Although people think that these tests would cost a lot of money, they would actually wind up saving money in the long run. This is because if you treat ADP where the offender can actually become a functioning member of society again, then they won’t be serving as many prison sentences therefore saving tax payers money on their cost of living. Which also means it will reduce the overall populations that are in prisons. There has been a severe problem with over populations in the prison resulting in lack of space for the criminals, and deterioration of living conditions, which once again puts mental stress on the prisoners.
The mental stress that is developed by these deterioration in living conditions brings about paranoia, which is another type of personality disorder. Although this one isn’t technically something you are born with it can be developed (especially by juveniles) living in extremely stress inducing conditions. Paranoia is soon developed and will likely result in severe stress related body illnesses like heart disease and high blood pressure. Especially juveniles feel this in prison systems, when they are sentenced, and there are also many other individuals in the jail as well. The juvenile could grow since due to overcrowding many of them are placed in adult correction centers. This is the case because the juvenile prison system is becoming to over-crowded due to the amount of juveniles being sentenced, so the court system has no choice but to send them up to the adult court system.
A clear example of this is the story of Kalief Browder a 16-year-old who committed suicide after being subjected to 3 years of both mental and physical torture. Family in interviews later conducted after his death spoke about how he constantly felt that he was being watched, that either the cops or some other authority figure were watching him. He later threw away his TV stating that they were watching him through it. This went on for 2 years after he was released. The worse thing about this was that there wasn’t even a trial. He was released after three years with the charges dropped and developed total paranoia because of what he went through.
Now imagine that for someone who actually committed the crime, especially the juveniles, or juveniles with untreated mental illnesses. If a juvenile is to go into the system with no diagnoses of a mental disease then they will be treated just like every other prisoner in the system. Neither of these instances will changed the outcome of their sentence of how long the sentence would be for. For those who are diagnosed with mental illnesses it doesn’t make much of a difference for how they are treated in the system. The only difference would really be for them to possibly go see a therapist and for them to have their medication given to them. There is a possibility that their sentence would be different but for those who plead insanity the cases are usually extremely serious and will undoubtedly result in at least one year of institutionalization.
The only time it would be truly prevalent and make a difference in the case for the juvenile would be if the illnesses was mentally debilitating like schizophrenia, or even possibly bipolar disorder. These mental disorders can cause people to lose touch with reality therefore impairing not only their judgement but also their senses as well with hallucinations, hearing voices etc. Therefore they will most likely use the insanity plea, which allows them to be committed to a psychiatric ward for the criminally insane. They would receive full time care, with specialized medication and 24 hour access to a doctor.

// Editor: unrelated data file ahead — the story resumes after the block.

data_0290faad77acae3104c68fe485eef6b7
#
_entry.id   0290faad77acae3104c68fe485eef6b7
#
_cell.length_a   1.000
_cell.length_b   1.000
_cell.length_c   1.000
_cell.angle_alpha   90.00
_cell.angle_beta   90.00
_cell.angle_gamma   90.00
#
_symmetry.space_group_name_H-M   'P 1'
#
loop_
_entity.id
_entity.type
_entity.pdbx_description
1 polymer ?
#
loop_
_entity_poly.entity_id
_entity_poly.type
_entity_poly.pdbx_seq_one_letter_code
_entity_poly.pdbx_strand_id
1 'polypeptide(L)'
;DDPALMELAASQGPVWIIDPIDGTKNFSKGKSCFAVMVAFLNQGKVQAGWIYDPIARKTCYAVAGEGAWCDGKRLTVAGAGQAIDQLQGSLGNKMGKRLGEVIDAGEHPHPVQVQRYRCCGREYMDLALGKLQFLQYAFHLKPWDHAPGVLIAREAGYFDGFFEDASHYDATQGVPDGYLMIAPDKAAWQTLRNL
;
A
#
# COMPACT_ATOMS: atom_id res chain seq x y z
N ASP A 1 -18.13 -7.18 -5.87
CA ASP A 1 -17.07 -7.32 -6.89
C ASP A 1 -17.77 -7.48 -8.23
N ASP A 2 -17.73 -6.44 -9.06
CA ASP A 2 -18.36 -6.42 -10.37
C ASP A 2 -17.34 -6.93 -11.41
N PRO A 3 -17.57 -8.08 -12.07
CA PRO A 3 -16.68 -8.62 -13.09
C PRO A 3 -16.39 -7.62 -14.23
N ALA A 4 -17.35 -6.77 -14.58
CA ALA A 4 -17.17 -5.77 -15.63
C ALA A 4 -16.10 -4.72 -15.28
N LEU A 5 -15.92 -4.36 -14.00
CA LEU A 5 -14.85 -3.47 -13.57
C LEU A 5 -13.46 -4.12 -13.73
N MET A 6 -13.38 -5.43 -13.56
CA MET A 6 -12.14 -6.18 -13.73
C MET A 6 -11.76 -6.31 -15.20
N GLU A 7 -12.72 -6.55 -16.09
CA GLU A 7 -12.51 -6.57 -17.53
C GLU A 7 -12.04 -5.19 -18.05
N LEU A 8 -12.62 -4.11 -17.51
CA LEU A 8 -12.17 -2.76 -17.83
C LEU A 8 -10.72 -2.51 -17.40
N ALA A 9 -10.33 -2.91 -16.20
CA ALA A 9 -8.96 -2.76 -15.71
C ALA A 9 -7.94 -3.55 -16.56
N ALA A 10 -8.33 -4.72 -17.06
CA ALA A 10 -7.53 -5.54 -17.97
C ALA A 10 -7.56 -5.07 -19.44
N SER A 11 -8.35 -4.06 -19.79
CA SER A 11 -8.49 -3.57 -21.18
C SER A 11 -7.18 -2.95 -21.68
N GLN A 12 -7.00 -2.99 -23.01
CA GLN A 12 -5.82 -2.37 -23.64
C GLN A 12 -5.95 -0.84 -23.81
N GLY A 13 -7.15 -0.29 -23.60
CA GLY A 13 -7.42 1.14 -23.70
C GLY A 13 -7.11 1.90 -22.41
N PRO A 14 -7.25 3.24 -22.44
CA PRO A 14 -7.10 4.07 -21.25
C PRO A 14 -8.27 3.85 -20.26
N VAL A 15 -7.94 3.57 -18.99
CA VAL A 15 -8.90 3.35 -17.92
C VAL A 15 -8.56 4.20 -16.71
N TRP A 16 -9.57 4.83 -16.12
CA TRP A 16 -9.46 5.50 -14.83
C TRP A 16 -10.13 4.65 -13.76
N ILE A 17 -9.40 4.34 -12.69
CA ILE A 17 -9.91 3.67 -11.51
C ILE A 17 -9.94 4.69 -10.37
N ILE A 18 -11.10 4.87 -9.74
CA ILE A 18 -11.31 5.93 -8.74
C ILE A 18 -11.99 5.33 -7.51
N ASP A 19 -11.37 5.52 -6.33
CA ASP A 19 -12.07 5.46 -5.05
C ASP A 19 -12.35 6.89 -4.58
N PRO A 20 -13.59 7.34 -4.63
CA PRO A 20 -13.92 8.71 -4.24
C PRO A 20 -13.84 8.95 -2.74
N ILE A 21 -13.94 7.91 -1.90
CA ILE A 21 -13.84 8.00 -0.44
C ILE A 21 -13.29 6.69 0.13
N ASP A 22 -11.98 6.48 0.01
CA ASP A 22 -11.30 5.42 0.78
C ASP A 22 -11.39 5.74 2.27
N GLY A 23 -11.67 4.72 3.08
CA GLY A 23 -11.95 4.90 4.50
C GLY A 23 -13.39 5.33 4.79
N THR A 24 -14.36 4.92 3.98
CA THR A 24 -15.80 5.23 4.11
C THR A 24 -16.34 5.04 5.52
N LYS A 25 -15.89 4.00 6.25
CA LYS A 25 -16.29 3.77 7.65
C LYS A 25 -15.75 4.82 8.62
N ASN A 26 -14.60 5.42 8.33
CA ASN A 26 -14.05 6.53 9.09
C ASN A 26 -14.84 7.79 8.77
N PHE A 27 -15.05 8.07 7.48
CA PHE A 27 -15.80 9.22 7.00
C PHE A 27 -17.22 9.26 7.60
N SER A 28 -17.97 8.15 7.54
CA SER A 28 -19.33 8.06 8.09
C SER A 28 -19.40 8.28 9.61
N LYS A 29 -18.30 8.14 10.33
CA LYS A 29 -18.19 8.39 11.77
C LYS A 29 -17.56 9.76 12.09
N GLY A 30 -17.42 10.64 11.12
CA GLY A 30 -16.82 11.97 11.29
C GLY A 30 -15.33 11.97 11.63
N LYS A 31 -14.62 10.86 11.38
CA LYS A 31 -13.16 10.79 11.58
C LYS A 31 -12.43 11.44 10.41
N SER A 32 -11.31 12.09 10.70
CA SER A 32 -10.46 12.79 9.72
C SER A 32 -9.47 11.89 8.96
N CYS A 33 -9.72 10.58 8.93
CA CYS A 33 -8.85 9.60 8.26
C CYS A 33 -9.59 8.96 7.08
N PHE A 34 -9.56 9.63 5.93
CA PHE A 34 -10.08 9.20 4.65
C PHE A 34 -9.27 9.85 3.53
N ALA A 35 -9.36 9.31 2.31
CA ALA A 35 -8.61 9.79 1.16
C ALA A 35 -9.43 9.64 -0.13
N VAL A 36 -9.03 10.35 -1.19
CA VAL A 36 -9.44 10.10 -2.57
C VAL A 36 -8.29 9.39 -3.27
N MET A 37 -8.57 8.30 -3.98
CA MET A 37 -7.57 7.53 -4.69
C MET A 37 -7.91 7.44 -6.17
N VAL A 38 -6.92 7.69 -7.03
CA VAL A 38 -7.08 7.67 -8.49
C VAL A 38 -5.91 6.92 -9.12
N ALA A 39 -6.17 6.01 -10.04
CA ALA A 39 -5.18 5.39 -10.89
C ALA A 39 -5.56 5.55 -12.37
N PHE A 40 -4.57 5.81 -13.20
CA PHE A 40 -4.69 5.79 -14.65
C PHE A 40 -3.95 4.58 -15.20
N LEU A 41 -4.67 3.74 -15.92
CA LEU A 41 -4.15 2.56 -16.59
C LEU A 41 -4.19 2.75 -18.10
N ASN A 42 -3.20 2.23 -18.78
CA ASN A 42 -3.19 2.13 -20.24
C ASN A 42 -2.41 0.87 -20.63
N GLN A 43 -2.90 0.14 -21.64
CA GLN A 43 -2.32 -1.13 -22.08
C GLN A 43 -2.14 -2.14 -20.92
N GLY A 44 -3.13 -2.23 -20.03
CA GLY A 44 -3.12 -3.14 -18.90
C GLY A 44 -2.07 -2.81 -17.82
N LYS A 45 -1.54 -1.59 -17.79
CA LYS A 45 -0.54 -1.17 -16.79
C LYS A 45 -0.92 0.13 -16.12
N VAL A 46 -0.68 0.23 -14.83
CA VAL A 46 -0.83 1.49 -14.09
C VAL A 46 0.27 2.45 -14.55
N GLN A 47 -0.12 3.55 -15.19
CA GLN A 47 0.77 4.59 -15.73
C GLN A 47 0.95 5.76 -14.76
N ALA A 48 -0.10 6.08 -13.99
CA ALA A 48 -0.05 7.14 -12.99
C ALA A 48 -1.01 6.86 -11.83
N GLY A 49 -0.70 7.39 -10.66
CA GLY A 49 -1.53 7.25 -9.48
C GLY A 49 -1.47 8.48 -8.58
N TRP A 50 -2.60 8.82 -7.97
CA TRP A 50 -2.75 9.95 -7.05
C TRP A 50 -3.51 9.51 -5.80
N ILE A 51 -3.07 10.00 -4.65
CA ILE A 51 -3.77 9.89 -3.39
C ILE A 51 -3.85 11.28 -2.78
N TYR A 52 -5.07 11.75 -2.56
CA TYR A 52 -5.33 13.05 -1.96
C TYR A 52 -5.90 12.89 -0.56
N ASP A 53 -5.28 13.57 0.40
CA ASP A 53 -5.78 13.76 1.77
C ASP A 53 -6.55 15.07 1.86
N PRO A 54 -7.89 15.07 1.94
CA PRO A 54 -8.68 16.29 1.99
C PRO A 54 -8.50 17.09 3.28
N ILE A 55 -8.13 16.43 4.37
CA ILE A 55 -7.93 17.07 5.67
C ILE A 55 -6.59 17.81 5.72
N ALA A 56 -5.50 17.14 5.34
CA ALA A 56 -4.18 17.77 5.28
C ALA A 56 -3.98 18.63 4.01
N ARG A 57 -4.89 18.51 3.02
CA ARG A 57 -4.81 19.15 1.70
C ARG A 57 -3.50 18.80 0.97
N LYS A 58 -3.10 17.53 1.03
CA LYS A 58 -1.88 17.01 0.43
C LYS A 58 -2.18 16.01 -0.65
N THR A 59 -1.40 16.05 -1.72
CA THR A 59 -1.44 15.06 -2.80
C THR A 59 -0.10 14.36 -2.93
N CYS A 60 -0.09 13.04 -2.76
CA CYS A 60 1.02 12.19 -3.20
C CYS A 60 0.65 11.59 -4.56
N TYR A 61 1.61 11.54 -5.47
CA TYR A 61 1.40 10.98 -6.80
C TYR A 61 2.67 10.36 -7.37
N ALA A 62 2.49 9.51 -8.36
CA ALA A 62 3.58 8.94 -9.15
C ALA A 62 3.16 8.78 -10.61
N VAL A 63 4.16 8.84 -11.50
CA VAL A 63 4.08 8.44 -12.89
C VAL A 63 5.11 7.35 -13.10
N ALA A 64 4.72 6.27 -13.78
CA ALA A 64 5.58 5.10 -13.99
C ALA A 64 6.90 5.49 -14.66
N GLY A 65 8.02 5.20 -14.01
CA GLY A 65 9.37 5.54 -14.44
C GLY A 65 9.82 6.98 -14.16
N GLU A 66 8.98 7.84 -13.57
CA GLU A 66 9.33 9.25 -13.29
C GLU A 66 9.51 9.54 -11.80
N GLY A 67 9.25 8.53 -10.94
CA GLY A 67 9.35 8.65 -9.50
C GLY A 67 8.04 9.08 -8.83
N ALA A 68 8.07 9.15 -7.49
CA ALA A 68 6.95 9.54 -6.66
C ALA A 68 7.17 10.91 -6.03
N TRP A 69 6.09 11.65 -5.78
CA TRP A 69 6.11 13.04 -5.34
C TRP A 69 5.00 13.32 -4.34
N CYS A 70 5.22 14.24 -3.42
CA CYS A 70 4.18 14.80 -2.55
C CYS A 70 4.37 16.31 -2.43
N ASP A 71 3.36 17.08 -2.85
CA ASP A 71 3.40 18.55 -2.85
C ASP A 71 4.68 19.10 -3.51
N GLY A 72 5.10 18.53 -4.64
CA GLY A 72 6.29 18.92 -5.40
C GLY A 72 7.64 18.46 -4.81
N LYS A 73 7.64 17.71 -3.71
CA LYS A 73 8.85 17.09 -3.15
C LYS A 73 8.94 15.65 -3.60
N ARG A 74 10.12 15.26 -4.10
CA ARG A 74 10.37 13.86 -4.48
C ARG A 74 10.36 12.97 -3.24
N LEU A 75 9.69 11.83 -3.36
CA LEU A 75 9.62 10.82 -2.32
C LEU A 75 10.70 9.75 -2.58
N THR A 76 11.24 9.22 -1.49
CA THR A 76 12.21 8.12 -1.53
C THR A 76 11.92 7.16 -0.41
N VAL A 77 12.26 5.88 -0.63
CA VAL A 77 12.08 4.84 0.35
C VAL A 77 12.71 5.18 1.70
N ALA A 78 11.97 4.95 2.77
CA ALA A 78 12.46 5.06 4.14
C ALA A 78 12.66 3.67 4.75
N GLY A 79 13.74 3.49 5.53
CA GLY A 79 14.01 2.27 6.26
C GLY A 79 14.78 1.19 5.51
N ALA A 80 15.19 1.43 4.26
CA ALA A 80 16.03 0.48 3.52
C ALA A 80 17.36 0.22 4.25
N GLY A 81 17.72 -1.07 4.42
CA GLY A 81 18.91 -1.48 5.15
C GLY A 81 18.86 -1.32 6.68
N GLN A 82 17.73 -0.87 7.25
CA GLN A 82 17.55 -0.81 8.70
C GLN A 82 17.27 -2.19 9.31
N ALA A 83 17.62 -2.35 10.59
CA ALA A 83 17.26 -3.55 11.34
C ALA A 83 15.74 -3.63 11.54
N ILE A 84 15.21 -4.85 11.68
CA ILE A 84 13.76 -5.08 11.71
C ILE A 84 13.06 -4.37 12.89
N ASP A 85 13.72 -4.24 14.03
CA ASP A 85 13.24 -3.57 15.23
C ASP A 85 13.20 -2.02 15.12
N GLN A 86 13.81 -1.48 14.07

For juveniles that go undiagnosed with mental illnesses (which is what happens most often) it’s incredibly debilitating for them to be in the system, this means either more act ups or debilitating depression and anxiety later turning into paranoia, which effects most of them throughout their lives. Within the first 3 days of detention of about 40% of juveniles attempt suicide, for those in the system for a longer duration it’s about 72%. This is because many of them await their trials in detention centers, leaving them feeling incredibly hopeless and left alone.
The trial dates aren’t usually quick either, as shown above with Browder’s case he was waiting in a detention center for 3 years before they even dismissed the case. Imagine for those who genuinely did the crime they are accused of? They could be waiting for years just to go to trial never mind the entire process of the actual trial. And if they wind up winning the case they spend years living in a deplorable place just to leave, and be forced to go on with their lives like nothing happened which many of them can’t do. It takes many of them years to get over what happens to them in prison with the physical and mental torture form both the guards and the other prisoners.
The prison system needs to be completely reevaluated by the government. It need to become more regulated and safer for those entering it especially for the juveniles entering the system. With a majority of inmates being undiagnosed with mental illnesses it makes it incredibly hard to regulate the system to suit everyone’s needs and make a safe environment for these prisoners. ADP and paranoia are severe mental illnesses that effect many juveniles and inmates in the system across the United States. These two mental illnesses easily cause the tax payers millions of dollars, when the criminals remain incarcerated especially if medication is required for those effected. Juveniles who are incarcerated for at least one year cost tax payers at least 102,000 (Rozelle 2009) therefore if they could come up with a way to either screen prisoners for these mental illnesses, or figure out before the sentencing that they have these mental illnesses than the prisoners could get proper rehabilitation for their problems instead of going through an endless cycle of aggression and re-incarceration.